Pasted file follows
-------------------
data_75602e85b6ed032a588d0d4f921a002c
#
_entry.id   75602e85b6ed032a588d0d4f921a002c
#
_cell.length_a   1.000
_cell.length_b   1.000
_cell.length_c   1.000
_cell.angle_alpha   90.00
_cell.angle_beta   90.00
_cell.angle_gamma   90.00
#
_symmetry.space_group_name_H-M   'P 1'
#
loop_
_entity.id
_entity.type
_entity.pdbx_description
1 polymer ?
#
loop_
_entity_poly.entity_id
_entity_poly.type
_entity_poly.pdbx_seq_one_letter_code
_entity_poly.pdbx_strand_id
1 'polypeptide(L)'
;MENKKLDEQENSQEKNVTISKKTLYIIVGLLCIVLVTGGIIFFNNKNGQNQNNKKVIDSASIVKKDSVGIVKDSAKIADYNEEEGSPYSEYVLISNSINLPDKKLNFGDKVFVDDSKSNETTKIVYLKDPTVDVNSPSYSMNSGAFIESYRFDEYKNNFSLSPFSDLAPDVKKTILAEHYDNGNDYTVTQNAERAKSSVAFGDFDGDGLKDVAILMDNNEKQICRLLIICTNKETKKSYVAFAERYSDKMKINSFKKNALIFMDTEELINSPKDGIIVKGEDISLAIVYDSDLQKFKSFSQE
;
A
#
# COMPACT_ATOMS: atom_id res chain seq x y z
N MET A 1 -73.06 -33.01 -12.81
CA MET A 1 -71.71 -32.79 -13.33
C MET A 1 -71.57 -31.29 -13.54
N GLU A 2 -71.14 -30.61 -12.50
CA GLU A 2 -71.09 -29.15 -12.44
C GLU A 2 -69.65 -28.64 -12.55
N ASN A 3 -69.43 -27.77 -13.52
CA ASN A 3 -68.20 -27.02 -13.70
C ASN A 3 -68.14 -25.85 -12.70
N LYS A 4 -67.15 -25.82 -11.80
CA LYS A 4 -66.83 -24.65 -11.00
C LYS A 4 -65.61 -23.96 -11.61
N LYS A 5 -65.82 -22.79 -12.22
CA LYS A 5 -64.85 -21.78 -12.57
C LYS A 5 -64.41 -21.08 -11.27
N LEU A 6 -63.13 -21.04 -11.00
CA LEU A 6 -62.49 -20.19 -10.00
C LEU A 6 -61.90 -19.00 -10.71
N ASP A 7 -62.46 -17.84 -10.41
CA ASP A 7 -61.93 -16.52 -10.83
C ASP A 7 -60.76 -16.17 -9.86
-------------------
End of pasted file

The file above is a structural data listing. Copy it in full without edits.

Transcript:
data_75602e85b6ed032a588d0d4f921a002c
#
_entry.id   75602e85b6ed032a588d0d4f921a002c
#
_cell.length_a   1.000
_cell.length_b   1.000
_cell.length_c   1.000
_cell.angle_alpha   90.00
_cell.angle_beta   90.00
_cell.angle_gamma   90.00
#
_symmetry.space_group_name_H-M   'P 1'
#
loop_
_entity.id
_entity.type
_entity.pdbx_description
1 polymer ?
#
loop_
_entity_poly.entity_id
_entity_poly.type
_entity_poly.pdbx_seq_one_letter_code
_entity_poly.pdbx_strand_id
1 'polypeptide(L)'
;MENKKLDEQENSQEKNVTISKKTLYIIVGLLCIVLVTGGIIFFNNKNGQNQNNKKVIDSASIVKKDSVGIVKDSAKIADYNEEEGSPYSEYVLISNSINLPDKKLNFGDKVFVDDSKSNETTKIVYLKDPTVDVNSPSYSMNSGAFIESYRFDEYKNNFSLSPFSDLAPDVKKTILAEHYDNGNDYTVTQNAERAKSSVAFGDFDGDGLKDVAILMDNNEKQICRLLIICTNKETKKSYVAFAERYSDKMKINSFKKNALIFMDTEELINSPKDGIIVKGEDISLAIVYDSDLQKFKSFSQE
;
A
#
# COMPACT_ATOMS: atom_id res chain seq x y z
N MET A 1 -73.06 -33.01 -12.81
CA MET A 1 -71.71 -32.79 -13.33
C MET A 1 -71.57 -31.29 -13.54
N GLU A 2 -71.14 -30.61 -12.50
CA GLU A 2 -71.09 -29.15 -12.44
C GLU A 2 -69.65 -28.64 -12.55
N ASN A 3 -69.43 -27.77 -13.52
CA ASN A 3 -68.20 -27.02 -13.70
C ASN A 3 -68.14 -25.85 -12.70
N LYS A 4 -67.15 -25.82 -11.80
CA LYS A 4 -66.83 -24.65 -11.00
C LYS A 4 -65.61 -23.96 -11.61
N LYS A 5 -65.82 -22.79 -12.22
CA LYS A 5 -64.85 -21.78 -12.57
C LYS A 5 -64.41 -21.08 -11.27
N LEU A 6 -63.13 -21.04 -11.00
CA LEU A 6 -62.49 -20.19 -10.00
C LEU A 6 -61.90 -19.00 -10.71
N ASP A 7 -62.46 -17.84 -10.41
CA ASP A 7 -61.93 -16.52 -10.83
C ASP A 7 -60.76 -16.17 -9.86